San Diego business and educational leaders celebrated the kickoff Thursday of a $3 million grant by JPMorgan Chase to help local schools and businesses train the next generation of workers.
The Advancing San Diego project is a partnership with the San Diego Regional EDC, the city of San Diego, community colleges across the region and both large and small businesses.
“We are a firm believers in collaboration. We are proud to invest $3 million in San Diego over the next three years,” said Tony Sciarrino, a JPMorgan Chase managing director, at the launch event at the San Diego Central Library. San Diego was one of five cities to receive a grant as part of the New York bank’s AdvancingCities initiative.
Most of the money will support paid internships, especially in STEM jobs — science, technology, engineering and math — at local employers.
Defense contractor Northrop Grumman, which employs over 5,000 in the San Diego area, sees the program as a way to develop local engineering talent and stop “poaching from each other” and offset hiring from out-of-state.
“Northrop Grumman is here helping to prepare the workforce for the future,” said Vice President of Engineering Alfredo Ramirez. “We’re part of the local innovation economy, and this will allow us to keep more San Diegans in San Diego.”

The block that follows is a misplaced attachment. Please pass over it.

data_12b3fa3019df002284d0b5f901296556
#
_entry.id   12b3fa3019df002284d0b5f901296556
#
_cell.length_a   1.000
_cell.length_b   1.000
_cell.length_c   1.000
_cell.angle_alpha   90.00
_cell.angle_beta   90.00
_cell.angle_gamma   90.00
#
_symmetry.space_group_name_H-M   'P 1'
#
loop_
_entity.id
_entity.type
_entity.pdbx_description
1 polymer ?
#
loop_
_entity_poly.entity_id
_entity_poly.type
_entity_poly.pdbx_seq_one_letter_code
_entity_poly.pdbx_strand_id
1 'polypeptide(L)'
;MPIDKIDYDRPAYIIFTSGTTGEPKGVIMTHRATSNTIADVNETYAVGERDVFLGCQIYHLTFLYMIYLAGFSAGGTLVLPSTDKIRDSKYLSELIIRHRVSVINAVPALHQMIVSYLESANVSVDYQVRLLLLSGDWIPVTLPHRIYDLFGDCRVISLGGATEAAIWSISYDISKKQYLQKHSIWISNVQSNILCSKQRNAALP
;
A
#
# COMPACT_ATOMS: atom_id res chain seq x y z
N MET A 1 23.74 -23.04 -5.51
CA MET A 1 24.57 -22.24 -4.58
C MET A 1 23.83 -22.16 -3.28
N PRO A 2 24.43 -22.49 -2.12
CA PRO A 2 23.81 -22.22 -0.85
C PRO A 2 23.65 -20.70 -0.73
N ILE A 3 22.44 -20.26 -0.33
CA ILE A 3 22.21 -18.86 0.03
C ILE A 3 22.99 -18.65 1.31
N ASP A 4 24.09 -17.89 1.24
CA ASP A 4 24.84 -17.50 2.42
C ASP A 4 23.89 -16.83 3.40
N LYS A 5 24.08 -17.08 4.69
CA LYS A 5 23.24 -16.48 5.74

It’s not just large employers — nearly half of the grant funds will provide internships and services for small businesses that need talent.
“We know 90% of our businesses are small businesses,” said Kris Michell, chief operating officer for the city. “We need to ensure we have the workforce for those businesses.”
Many of the companies hoping to turn interns into employees are in the software field. Dawn Barry, co-founder and president at LunaDNA, said the region needs 7,200 entry-level software engineers over the next three years.
“No matter what your experience level, it’s a great time to be in software,” she said.
Mark Cafferty, president and CEO of the EDC, said the Advancing San Diego program is significantly different that previous training efforts because of its focus on small business and under-served communities.
“If you’re only collaborating with part of the community, you’re only going to continue to get the exact same results,” he said. “We need to ensure that the benefits of our region’s growing innovation economy are reaching all San Diegans.”
The EDC and its Inclusive Growth Steering Committee of 40 employers have endorsed a regional goal to double the number of new skilled workers entering the San Diego economy to 20,000 per year by 2030.